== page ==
Fidelity Printers Refiners (FPR) has announced this week that it will break gold buying monopoly and open the trade to other players, BusinessMail has learnt.
This development follows the Reserve Bank of Zimbabwe’s move to privatise its gold buying business.
FPR is the country’s sole legal buyer and marketer of the yellow metal, but producers were on record bemoaning the monopoly and blaming it for providing fertile ground for inefficiencies that have in turn benefited the black market to the detriment of the economy at large.
Last month, an international research organisation the International Crisis Group revealed that more than $1.5 billion worth of gold is smuggled out of Zimbabwe every year, depriving the cash-strapped economy of crucial foreign-exchange revenue.
In a statement, Reserve Bank of Zimbabwe (RBZ) governor John Mangudya said the central bank’s board of directors agreed to a restructuring exercise that will see the bank disposing Tuli Coal to the Government and unbundling of Fidelity Printers and Refiners into two business entities.
“Fidelity Printers and Refiners will be split in two, with 60% of its gold-refining business sold to private investors. The central bank would retain a 40% stake, plus full ownership of the separate printing and minting business,” Mangudya said.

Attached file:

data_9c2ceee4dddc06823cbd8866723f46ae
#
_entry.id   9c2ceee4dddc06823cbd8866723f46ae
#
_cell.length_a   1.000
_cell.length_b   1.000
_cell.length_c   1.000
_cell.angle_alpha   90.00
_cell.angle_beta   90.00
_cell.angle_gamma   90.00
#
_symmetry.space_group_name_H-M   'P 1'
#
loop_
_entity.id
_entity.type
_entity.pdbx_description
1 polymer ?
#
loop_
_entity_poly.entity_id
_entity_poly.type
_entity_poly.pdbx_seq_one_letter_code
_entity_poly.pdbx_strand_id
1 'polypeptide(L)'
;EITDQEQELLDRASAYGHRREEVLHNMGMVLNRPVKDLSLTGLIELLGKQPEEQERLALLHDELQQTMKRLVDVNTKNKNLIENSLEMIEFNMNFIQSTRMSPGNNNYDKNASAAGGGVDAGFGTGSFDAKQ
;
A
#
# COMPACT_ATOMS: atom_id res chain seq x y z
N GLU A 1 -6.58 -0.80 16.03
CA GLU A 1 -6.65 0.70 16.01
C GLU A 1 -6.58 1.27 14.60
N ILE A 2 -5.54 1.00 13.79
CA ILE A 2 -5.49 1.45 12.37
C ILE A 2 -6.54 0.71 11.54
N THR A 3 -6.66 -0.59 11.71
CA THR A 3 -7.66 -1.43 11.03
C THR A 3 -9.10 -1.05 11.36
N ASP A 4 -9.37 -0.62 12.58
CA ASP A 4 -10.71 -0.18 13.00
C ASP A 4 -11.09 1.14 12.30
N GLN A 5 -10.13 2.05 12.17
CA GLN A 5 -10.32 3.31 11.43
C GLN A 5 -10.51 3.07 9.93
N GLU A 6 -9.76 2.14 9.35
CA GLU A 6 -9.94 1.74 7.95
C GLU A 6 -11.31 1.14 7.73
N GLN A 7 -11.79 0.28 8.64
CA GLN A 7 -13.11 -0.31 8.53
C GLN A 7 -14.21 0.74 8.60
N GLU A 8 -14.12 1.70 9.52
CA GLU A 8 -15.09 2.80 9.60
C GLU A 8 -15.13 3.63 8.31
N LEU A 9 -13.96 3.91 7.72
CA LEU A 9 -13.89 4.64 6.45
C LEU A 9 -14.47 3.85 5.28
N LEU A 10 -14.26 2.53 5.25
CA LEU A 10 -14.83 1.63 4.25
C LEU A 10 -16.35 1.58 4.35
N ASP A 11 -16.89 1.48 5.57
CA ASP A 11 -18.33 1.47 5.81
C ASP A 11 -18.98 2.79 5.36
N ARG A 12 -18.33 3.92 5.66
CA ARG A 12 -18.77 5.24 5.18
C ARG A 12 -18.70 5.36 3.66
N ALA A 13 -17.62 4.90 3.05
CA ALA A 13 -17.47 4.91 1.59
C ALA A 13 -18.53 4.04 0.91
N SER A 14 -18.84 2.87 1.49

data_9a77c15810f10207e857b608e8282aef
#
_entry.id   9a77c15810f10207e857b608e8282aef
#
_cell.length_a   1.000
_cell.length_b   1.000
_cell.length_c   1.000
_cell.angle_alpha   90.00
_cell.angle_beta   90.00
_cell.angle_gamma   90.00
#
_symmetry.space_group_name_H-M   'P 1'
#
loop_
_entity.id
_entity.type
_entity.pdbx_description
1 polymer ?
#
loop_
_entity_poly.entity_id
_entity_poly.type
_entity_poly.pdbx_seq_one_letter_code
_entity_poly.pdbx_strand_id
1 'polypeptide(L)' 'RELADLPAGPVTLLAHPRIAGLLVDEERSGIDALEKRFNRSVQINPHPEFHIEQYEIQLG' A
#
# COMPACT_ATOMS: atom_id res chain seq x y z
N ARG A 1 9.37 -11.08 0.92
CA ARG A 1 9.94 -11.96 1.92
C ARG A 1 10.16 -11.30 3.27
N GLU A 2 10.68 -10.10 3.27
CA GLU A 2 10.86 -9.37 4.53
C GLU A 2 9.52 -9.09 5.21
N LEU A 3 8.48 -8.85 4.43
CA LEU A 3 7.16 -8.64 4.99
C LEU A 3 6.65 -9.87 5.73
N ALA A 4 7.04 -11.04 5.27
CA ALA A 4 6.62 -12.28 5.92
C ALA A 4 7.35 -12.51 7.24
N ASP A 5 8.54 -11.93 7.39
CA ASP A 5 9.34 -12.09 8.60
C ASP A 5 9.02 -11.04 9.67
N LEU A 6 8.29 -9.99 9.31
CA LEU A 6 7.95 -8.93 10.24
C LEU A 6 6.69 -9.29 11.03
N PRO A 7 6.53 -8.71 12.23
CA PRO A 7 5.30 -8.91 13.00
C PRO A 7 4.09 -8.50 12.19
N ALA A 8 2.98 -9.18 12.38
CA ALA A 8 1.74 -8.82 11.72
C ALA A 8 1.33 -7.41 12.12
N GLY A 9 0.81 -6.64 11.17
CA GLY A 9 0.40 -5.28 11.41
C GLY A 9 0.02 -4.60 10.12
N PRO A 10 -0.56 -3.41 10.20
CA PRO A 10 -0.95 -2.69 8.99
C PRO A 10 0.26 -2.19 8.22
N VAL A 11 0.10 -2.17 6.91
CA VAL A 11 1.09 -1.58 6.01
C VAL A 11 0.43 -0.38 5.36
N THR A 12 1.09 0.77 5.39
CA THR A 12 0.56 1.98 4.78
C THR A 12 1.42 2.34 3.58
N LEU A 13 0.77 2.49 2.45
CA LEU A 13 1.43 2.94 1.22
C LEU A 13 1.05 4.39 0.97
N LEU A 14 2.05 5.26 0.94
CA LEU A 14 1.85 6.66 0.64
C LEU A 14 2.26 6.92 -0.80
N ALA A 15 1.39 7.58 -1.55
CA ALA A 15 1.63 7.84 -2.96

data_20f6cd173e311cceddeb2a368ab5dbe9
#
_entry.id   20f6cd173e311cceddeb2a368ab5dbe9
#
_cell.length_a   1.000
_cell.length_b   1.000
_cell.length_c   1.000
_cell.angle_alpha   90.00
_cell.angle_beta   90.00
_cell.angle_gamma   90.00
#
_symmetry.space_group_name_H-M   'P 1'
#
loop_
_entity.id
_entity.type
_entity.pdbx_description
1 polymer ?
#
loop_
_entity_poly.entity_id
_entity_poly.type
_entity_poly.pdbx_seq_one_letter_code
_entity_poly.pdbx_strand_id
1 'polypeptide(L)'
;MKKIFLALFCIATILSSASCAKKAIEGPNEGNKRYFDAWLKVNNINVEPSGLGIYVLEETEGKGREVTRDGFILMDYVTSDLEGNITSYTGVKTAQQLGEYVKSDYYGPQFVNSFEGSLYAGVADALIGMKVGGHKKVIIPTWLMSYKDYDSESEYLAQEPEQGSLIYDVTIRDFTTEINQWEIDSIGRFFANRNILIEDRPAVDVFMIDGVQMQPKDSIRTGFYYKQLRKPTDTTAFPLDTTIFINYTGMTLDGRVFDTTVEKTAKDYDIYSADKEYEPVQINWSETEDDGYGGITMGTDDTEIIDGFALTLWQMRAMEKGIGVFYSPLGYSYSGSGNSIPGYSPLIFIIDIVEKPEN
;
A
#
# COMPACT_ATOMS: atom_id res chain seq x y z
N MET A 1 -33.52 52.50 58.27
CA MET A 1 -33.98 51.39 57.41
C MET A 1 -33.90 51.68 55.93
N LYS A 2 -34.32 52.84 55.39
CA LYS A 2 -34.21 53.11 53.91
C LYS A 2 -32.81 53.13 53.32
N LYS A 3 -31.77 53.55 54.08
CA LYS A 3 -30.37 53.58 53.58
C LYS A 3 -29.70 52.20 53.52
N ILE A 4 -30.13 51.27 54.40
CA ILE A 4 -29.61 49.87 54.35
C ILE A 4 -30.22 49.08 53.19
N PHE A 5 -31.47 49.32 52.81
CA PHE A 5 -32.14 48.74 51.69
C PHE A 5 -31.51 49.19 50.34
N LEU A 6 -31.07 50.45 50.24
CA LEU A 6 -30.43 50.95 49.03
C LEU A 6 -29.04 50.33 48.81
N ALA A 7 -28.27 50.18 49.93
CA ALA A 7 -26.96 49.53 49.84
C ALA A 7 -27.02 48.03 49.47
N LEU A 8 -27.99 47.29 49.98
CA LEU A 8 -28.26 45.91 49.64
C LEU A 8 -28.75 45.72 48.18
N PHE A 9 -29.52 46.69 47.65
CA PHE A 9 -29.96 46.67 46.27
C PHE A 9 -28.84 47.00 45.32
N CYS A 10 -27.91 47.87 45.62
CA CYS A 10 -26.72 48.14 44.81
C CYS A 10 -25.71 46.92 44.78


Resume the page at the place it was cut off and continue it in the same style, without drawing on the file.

The unbundling will see partial privatisation of the gold refining business allowing private players to be part of the decision-making process concerning the precious mineral.
Speaking to the BusinessMail on the development, one of the key players in the mining sector Engineer Cleverston Sithole, said it was a welcome development.
According to Sithole the central bank’s move is noble because it now allows FPR to conduct its business in a profitable way and be able to benchmark their gold prices competitively in line with prevailing market conditions.
“It creates a system where there is minimal government intervention allowing FPR to conduct its business operations in a free market with faster decision making processes in line with dynamic gold prices. It also allows FPR to attract investors and wealthy shareholders if it decides to list on the stock market,”he said.
The central bank also disposed its coal mining unit, Tuli Coal Private Limited to full equity to the government.
This new structure will see RBZ retaining 40% of its shares in Fidelity Printers and Refiners while disposing of 60% to large-scale and small-scale gold producers.
Recently, the Zimbabwe Anti-Corruption Commision(ZACC) in conjunction with Criminal Investigations Department (CID) Flora and Fauna Unit were investigating alleged abuse of gold by senior officials at FPR.
Zimbabwe’s export incentives have seen gold deliveries to Fidelity Printers and Refiners r…